Beekeeping Club takes on a New Challenge

Bold ideas were planned for the future of Beekeeping club during J-Term

Matt Hess, Friar Life Editor

As a student-run club, the Beekeeping Club tackles issues that will hopefully solidify its existence at Malvern for years to come.

Beekeeping Club founder, Tommy Bevevino ’20, has grown the Beekeeping Club to a notable extent.

“I’ve had a beekeeping club for the past two years now. I started it in my junior year,” Bevevino said. 

As one of the most unique clubs at Malvern, Beekeeping started with a simple thought.

“I was really interested in beekeeping because I’ve always been someone who enjoys the outdoors and I’m also an environmentalist, so from that perspective I think beekeeping is really attractive, especially at the time of the Save the Bees movement. I felt like that was a tangible way that I could engage with that movement,” Bevevino said. 

Although Bevevino was very enthusiastic about Beekeeping, he thought his passion would lead him in a different direction in the beginning.

“I initially wanted to engage in Beekeeping from a science research perspective, but then I realized how big of an undertaking it was,” Bevevino said. “I thought it would be a really cool thing if I did it rather as a club because then I would have more kids to help me out with stuff and I could also really share a passion that I have with a larger number of people.” 

Bevevino also created a class for J-Term 2020. The class was aided by a commercial Beekeeper, who helped the club. Aware that this was his last year at Malvern, Bevevino wanted to do something to ensure Beekeeping Club’s future existence. 

“So one of the main things that we were doing during the J-Term was we recognized that even though the club has a lot of members and there is a lot of participation, it’s been a little bit of a passion project for me,” Bevevino said. I want the club to have a life of its own after I left the school, so I spoke to a few guys, like a commercial beekeeper who said ‘If you want this club to survive, what you need to do is make it profitable.’”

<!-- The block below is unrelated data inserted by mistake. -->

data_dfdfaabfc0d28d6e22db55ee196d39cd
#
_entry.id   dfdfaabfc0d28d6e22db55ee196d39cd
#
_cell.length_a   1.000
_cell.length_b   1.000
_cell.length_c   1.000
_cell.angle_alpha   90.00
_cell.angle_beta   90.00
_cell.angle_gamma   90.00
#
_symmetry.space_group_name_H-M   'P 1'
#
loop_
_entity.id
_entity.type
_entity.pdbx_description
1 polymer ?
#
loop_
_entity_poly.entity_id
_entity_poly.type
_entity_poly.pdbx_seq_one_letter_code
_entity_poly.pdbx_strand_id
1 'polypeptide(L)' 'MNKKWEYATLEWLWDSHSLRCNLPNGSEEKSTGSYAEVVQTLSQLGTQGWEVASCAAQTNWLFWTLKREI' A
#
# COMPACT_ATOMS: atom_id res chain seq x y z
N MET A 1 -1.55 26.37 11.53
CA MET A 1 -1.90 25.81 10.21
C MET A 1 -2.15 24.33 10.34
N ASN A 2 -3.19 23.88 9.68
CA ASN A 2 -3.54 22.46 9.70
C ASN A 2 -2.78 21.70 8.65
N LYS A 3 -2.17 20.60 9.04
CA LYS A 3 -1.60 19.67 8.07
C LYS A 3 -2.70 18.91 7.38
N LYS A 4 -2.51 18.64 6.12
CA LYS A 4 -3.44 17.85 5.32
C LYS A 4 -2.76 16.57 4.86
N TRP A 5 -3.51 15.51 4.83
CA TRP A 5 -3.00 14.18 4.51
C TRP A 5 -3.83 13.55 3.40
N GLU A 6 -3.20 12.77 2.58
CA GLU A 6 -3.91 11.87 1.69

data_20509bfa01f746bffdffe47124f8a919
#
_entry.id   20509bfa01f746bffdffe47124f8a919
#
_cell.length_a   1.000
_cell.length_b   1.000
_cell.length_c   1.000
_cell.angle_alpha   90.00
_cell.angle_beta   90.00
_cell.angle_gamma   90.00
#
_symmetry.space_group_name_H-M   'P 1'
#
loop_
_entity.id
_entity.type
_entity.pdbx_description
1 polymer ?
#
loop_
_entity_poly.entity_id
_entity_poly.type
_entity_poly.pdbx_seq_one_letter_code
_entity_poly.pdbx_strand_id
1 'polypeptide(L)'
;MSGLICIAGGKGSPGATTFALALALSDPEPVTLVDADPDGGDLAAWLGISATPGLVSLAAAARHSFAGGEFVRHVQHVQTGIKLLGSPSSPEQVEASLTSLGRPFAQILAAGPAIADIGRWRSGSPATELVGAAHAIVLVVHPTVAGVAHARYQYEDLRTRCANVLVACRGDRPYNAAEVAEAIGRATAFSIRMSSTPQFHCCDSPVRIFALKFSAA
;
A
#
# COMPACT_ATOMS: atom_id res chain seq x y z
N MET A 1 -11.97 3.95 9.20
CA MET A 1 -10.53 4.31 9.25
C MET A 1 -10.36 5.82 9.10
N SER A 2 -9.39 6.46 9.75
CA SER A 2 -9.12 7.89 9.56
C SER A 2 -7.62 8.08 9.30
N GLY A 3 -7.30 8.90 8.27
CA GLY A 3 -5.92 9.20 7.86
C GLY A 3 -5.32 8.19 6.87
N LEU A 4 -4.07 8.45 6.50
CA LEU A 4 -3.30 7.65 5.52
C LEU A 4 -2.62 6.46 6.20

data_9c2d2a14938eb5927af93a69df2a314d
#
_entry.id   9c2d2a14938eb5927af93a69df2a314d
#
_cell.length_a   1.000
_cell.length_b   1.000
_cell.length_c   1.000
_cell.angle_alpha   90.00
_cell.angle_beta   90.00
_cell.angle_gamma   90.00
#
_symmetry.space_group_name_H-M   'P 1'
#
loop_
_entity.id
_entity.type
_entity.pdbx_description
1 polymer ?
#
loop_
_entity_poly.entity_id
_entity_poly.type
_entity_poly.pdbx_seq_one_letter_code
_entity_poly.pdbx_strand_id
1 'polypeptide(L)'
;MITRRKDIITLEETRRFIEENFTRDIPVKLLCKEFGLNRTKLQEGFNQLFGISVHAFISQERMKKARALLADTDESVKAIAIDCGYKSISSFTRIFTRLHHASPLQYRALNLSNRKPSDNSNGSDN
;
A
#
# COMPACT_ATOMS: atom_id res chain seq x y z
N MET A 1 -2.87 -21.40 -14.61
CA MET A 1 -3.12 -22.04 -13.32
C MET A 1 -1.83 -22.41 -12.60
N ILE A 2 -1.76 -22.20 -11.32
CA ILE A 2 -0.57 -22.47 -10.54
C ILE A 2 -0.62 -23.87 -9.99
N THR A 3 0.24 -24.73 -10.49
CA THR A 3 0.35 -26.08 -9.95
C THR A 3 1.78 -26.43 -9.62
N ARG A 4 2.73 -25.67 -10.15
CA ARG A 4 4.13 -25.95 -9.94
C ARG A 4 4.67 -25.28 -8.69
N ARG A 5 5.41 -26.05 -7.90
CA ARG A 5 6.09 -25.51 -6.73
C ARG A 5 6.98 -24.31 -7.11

The Beekeeping Club made plans to sell their honey in the school store. However, they don’t plan on stopping there. 

“Selling it in the school store is the first way at making it profitable. We also want to have a program to sell to parents, alumni, and possibly local businesses so that we could have a bunch of outlets for the honey we are producing. We are planning on having an eight-ounce bottle cost $15,” Bevevino said. 

The members did much more than think about where to sell their honey during J-Term, though. 

“In terms of building hives and stuff, there’s a ton that we did, but there are still a bunch of steps in terms of marketing materials that we still need to do going further. We are looking forward to producing a website where we can market our products and have more engagement with the community,” Bevevino said.

A member of the Beekeeping Club, Matt Gallo ’22, shares his thoughts on their progress during J-Term. 

“I think that over J-Term, Beekeeping Club completed a lot of important tasks. If we continue to work at the pace we currently are, we will definitely reach our goals,” Gallo said. 

The start of the second semester brings new opportunities for the club’s growth, including a website and additional marketing. Their leader, Tommy Bevevino, only has four more words to say.

“Join the Beekeeping Club.”